# Zulip Chat Archive

## Stream: new members

### Topic: Unwinding definitions involving if else

#### Jakob Scholbach (Feb 28 2021 at 14:28):

I have defined a notion of a separable degree of a polynomial like so (F is a field):

```
def separable_degree (f : polynomial F) (p : ℕ) [HF : char_p F p] (n : ℕ) : Prop :=
if p = 0 then
polynomial.degree f = n
else
∃ g : polynomial F,
polynomial.degree g = n ∧
g.separable ∧
∃ m : ℕ, (polynomial.expand F (p ^ m)) g = f
```

Now, in the middle of some proof, given assumptions `h : separable_degree F f p n,`

, `p = 0`

and `char_p F 0`

, I would like to unwind it to get `polynomial.degree f = n`

. How do I do this? Attempting a `rw`

command does not seem to work. Thanks!

Maybe related question: I noticed that the definition of `char_p`

is a class (not a def). Is there a (practical) difference between these two approaches?

#### Jakob Scholbach (Feb 28 2021 at 14:28):

P.S. if there are somehow more efficient ways of encoding the same definition, I'd be happy to learn about this as well.

#### Eric Wieser (Feb 28 2021 at 15:18):

For the specific case of `p = 0`

you might do better to split into zero and succ using pattern matching

#### Huỳnh Trần Khanh (Feb 28 2021 at 15:45):

For ite (if-then-else) expressions you can always use `split_ifs`

. Though I think pattern matching is a better way to define this.

#### Huỳnh Trần Khanh (Feb 28 2021 at 15:46):

To each their own, and ite is a perfectly valid way of doing things.

#### Adam Topaz (Feb 28 2021 at 15:58):

For this definition, maybe it would be better to define the exponential characteristic of a field, and when making the definition above, use that so you no longer have an `if_then_else`

.

#### Adam Topaz (Feb 28 2021 at 15:58):

I feel like having this exponential characteristic and some small API around it would be useful anyway

#### Johan Commelin (Mar 01 2021 at 06:57):

@Jakob Scholbach After making such a definition (no matter whether you use the equation compiler, or `if .. then .. else ..`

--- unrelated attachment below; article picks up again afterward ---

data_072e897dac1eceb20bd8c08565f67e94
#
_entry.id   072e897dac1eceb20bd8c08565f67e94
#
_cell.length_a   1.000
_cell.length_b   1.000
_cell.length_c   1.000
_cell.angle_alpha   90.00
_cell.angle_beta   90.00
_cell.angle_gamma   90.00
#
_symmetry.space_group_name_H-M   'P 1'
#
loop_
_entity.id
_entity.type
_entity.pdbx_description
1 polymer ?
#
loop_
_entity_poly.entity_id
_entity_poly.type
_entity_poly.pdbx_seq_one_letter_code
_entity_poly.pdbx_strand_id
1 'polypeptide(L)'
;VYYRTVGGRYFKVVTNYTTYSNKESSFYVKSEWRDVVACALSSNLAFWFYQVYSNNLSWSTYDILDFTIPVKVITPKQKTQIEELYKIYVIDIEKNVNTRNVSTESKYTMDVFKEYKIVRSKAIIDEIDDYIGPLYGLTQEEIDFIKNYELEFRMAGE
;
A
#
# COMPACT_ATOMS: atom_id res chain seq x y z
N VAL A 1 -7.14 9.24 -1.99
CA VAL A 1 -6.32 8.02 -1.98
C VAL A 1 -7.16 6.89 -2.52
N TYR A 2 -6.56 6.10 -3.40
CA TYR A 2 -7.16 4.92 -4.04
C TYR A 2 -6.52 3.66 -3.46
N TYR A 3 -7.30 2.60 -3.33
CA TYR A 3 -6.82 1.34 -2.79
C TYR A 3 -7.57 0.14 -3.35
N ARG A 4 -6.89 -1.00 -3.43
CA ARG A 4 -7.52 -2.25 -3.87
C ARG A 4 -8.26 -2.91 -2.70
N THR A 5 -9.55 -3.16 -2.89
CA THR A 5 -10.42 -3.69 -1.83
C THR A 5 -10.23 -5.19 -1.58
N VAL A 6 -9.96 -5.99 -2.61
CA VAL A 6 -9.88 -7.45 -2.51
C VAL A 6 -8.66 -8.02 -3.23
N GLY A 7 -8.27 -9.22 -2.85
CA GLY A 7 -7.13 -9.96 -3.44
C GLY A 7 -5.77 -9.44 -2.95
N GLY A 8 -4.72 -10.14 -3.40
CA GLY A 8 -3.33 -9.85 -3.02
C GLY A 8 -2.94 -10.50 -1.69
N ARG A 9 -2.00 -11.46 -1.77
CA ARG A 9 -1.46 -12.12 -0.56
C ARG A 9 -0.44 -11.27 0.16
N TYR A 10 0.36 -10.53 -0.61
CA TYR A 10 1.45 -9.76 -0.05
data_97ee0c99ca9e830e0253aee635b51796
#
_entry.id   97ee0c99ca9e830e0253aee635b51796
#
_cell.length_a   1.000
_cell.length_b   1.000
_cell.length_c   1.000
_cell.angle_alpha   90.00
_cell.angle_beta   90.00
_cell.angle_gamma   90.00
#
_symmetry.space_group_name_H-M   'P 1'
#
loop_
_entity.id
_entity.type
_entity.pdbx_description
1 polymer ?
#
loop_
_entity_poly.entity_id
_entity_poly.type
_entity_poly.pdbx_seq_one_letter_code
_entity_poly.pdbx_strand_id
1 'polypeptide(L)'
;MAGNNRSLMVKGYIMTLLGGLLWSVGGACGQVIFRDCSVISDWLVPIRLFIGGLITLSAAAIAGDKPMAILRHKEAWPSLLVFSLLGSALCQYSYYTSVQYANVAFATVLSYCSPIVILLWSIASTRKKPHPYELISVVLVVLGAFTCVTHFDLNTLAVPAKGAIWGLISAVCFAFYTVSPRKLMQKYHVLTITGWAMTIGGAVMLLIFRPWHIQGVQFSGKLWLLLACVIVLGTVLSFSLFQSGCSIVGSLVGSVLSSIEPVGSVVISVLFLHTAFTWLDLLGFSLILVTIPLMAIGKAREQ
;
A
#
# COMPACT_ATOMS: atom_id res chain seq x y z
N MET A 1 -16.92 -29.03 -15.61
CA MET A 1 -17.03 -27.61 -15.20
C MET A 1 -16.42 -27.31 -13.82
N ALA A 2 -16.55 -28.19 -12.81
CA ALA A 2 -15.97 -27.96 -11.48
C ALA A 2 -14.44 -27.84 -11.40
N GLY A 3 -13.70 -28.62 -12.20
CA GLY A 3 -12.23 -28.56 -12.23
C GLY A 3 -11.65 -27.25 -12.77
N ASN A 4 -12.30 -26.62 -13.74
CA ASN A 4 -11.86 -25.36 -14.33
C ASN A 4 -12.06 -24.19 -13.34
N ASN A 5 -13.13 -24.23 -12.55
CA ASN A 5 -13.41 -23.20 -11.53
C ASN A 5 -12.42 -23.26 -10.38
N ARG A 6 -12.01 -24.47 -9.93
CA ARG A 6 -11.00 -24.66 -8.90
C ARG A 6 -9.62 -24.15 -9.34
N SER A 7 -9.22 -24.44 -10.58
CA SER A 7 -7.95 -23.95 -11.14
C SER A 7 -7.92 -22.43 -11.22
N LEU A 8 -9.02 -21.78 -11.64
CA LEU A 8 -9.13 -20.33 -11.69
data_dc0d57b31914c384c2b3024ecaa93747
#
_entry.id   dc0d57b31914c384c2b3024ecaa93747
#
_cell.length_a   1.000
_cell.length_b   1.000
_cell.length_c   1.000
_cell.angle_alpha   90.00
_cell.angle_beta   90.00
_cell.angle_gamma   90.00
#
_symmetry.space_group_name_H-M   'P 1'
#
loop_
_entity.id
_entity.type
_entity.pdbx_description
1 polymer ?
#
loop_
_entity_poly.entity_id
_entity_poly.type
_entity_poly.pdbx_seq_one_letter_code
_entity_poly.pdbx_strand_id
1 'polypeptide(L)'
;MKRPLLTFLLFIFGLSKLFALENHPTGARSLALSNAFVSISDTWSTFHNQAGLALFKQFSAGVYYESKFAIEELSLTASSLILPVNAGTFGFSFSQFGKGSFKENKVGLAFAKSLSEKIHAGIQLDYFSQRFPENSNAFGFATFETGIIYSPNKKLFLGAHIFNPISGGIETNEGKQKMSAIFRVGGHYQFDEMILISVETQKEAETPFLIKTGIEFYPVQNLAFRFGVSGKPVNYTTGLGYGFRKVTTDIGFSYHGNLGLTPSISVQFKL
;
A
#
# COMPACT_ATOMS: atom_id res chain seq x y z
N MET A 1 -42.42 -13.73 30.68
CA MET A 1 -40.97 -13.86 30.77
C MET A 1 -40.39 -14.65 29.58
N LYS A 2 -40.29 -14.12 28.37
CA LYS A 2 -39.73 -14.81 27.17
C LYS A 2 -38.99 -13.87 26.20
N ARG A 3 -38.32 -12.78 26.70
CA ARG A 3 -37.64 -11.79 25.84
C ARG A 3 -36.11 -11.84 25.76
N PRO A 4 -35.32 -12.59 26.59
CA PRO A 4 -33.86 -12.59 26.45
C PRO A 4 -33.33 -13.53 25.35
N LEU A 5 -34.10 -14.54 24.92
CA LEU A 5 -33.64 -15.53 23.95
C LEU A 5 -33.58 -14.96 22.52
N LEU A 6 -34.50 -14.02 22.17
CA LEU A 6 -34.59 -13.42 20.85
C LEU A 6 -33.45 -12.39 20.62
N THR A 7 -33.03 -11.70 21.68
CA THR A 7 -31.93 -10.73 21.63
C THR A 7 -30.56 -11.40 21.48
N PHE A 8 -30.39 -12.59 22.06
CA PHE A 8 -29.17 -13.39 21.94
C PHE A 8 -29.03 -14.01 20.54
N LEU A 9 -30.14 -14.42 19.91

I would write two lemmas:

```
lemma separable_degree_of_char_zero (f : polynomial F) (n : ℕ) [char_p F 0] :
separable_degree f 0 n \iff polynomial.degree f = n :=
begin
rw [if_pos rfl],
refl
end
lemma separable_degree_of_char_pos (f : polynomial F) (p : ℕ) (hp : 0 < p) [char_p F p] (n : ℕ) :
separable_degree f p n \iff \exists g, etc etc :=
begin
rw [if_neg], -- 2 goals
{ refl },
{ /- prove that p \ne 0 if 0 < p, which should be nat.pos_iff_ne_zero, or so -/ }
end
```

#### Johan Commelin (Mar 01 2021 at 06:58):

On the other hand... I think that Adam's idea is also a good one.

#### Johan Commelin (Mar 01 2021 at 06:58):

Another thing to consider is whether you want a definition of `separable_degree`

that spits out `n`

, instead of taking `f`

and `n`

as inputs, and spitting out true/false

#### Eric Wieser (Mar 01 2021 at 07:01):

Presumably using docs#nat.find for the else branch?

#### Jakob Scholbach (Mar 01 2021 at 08:06):

Johan Commelin said:

Another thing to consider is whether you want a definition of

`separable_degree`

that spits out`n`

, instead of taking`f`

and`n`

as inputs, and spitting out true/false

Yes, in my mind it would be more natural / more easy to use later on, if there is a function roughly like `def separable_degree (f : polynomial F) : \N`

. I oriented myself with the setup of the characteristic of a field in `algebra.char_p.basic`

which "only" spits out a proposition. I personally find it somewhat cumbersome to use that approach, but I was not sure why it had been implemented there in this indirect way and if something prevents me from coming up with a definition that somehow in the middle uses the existence-and-unicity of a number with a certain property. Do you have some advice on that?